By Lauren Wise
By New Times
By Amanda Savage
By Jason P. Woodbury
By Troy Farah
By New Times
By Derek Askey
Everyone knows that progressive rock died in the late '70s, right?
The only question is when the patient actually expired. Was it the moment that Johnny Rotten first leaned into a microphone and howled, "I am an antichrist"? Or was it the day that Yes buckled to the winds of change and dumped Jon Anderson and Rick Wakeman in favor of those two nerds from the Buggles?
The correct answer is: neither. The fact is, prog rock (or art rock, or whatever you choose to call it) never really died. It just went underground, way underground, where it's quietly, and against all odds, sustained itself and in some cases influenced the direction of so-called alternative music. If you don't think so, try rummaging through the record collections of the members of Shudder to Think, Flaming Lips, or Primus. You might be surprised.
Sure, it's easy enough to dismiss prog rock for being self-indulgent and pretentious, or for stubbornly mixing musical forms (i.e., classical and rock 'n' roll) that just don't belong together. But in its own gussied-up way, prog rock was always as uncompromising and anti-authority as punk. In that same gussied-up way, it delivered mind-expanding head music a full generation before the first ravers ever heard of Ecstasy. For Gary Parra, a Phoenix percussionist and internationally renowned prog-rock cult hero, progressive music has always represented an alternative to the established order.
"This music showed me there were different ways to play things in four-four time," he says. "Most drummers play on the two and four beats. I play on one and three, just to make it different. It was challenging for me, because people either liked me or hated me. There were many rock bands that said, 'You can't groove. How can people dance the way you play?' So I would get canned from different bands here or there, but it was never really an issue to me. Deep down, I always felt that I wasn't meant to be in the standard rock format."
Parra earned a fanatical European underground following for his drumming work in the remarkable avant-garde, jazz-rock quintet Cartoon, which formed in Phoenix in 1978 and eventually relocated to San Francisco. Cartoon split up shortly after having all its equipment stolen in Paris in 1984, and Parra went on to form a wild improvisational trio called PFS (Past Future Simultaneous, or Pure Fucking Space, depending on the night of the week).
That band led to Parra's greatest triumph, a solo recording venture called Trap. For the Trap CD, Parra played a variety of keyboard and percussion instruments and created a symphonic wash of sound all his own.
Last year he moved back to Phoenix and hooked up with old friend Tim Forkes--regular keyboard player at Chez Nous--for a two-man instrumental behemoth called Noisy Neighbor. They've nearly finished a debut CD and are brimming with enthusiasm and ideas. Only one problem: Where does a grandiose prog-rock group find gigs in 1998? It's tough enough to haul banks of synthesizers and lavish lighting equipment into a small club, but it's even tougher convincing booking agents to make a leap of faith with such unfashionable music. Even so, Parra sees evidence that the pendulum is swinging back toward ambitious progressive rock. He cites the emergence of magazines like Expose and Progression, and the "prog fests" that are now being held annually on each coast and in such unlikely cities as Louisville, Kentucky. If rockabilly, big-band swing, disco and ska can all be reincarnated, who's to say that art rock can't do the same?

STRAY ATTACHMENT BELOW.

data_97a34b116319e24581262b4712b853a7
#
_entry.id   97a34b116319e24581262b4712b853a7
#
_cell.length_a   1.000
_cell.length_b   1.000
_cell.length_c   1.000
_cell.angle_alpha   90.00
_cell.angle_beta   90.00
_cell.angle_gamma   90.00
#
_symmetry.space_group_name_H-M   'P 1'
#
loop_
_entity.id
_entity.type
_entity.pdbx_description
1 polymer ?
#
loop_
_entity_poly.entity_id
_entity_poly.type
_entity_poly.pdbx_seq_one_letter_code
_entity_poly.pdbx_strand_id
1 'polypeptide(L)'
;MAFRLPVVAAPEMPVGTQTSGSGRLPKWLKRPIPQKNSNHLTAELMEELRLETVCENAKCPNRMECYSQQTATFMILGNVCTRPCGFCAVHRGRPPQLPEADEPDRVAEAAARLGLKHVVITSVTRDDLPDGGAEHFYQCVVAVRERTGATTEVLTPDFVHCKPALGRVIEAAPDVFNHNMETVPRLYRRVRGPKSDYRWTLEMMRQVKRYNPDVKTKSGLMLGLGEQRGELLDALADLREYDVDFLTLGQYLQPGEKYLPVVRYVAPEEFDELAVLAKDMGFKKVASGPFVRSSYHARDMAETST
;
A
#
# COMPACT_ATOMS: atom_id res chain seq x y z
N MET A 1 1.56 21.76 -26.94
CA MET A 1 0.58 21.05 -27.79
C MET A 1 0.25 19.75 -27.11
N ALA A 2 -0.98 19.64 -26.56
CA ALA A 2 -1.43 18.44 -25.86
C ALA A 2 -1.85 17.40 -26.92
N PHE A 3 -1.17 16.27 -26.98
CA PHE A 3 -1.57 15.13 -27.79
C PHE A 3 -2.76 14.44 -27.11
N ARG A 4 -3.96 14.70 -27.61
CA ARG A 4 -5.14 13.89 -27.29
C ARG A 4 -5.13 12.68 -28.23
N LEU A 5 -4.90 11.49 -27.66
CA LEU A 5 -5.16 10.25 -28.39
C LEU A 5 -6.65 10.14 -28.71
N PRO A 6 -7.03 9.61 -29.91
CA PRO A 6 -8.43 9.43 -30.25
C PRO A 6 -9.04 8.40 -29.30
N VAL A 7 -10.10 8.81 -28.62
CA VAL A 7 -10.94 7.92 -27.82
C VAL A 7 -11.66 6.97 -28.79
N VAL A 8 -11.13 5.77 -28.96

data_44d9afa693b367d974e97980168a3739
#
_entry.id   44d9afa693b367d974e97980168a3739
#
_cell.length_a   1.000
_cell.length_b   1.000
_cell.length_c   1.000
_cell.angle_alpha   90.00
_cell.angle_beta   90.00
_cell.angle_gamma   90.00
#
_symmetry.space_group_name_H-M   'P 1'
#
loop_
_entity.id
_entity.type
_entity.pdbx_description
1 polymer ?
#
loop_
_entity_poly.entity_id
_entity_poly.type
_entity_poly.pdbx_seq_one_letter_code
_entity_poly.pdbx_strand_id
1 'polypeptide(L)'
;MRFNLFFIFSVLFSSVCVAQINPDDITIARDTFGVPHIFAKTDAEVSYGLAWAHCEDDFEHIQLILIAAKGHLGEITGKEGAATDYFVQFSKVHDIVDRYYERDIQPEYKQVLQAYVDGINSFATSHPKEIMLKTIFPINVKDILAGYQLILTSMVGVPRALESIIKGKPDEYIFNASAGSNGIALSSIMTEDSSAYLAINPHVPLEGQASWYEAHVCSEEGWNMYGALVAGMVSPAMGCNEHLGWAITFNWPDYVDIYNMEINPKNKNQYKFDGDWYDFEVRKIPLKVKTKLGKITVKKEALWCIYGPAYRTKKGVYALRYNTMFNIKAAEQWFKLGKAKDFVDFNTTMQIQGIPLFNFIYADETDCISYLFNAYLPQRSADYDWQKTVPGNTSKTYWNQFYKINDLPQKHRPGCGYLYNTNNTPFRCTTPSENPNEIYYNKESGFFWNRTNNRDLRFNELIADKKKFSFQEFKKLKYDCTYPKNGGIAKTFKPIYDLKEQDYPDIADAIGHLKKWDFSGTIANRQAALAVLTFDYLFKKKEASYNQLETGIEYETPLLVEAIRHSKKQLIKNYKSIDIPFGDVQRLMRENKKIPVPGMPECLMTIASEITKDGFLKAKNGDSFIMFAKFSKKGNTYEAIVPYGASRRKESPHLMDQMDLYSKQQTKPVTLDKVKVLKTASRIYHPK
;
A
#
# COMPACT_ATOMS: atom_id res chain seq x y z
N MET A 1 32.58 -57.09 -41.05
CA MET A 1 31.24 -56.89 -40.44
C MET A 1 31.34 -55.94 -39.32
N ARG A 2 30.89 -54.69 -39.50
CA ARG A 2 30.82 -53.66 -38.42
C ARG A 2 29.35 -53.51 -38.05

"There was this revised energy in the mid-'90s until now, so I'm back in the swing of things because of that," Parra says. "I've never really compromised; I've always been willing to work 9 to 5 in order to not compromise the music I'm playing."
An unlikely break for Noisy Neighbor came last year when Parra met booking agent Rob Birmingham (Fun Bobby Productions) through their mutual friends the Claymores. Birmingham recently booked Noisy Neighbor to play at Hollywood Alley, along with Present, a legendary progressive band from Brussels, Belgium. Although the overall shortage of gigs in Arizona has Parra planning to move to San Diego next month, he and Forkes will keep Noisy Neighbor going, and they plan to play future Hollywood Alley gigs with some of their favorite international acts.
Improvisation has always been a big part of Parra's music, and he believes that "soul music" (not the Otis Redding variety) is what comes out of the spontaneous interplay of live musicians. But even for him, Noisy Neighbor represents an unusually high degree of collaborative creation. He and Forkes get together with no prepared music, and then they jam together until they arrive at ideas they can use, eventually stitching together the best pieces.
Noisy Neighbor also represents Parra's first foray into the world of electronic drum pads, a move he was reluctant to make but which has widely expanded his sonic palette to include gong, timpani and even barnyard animal noises.
Like Trap, Noisy Neighbor is working with the French label Musea, which offers the band proper distribution in Europe, a continent that not only embraces Parra but has never abandoned its love of prog.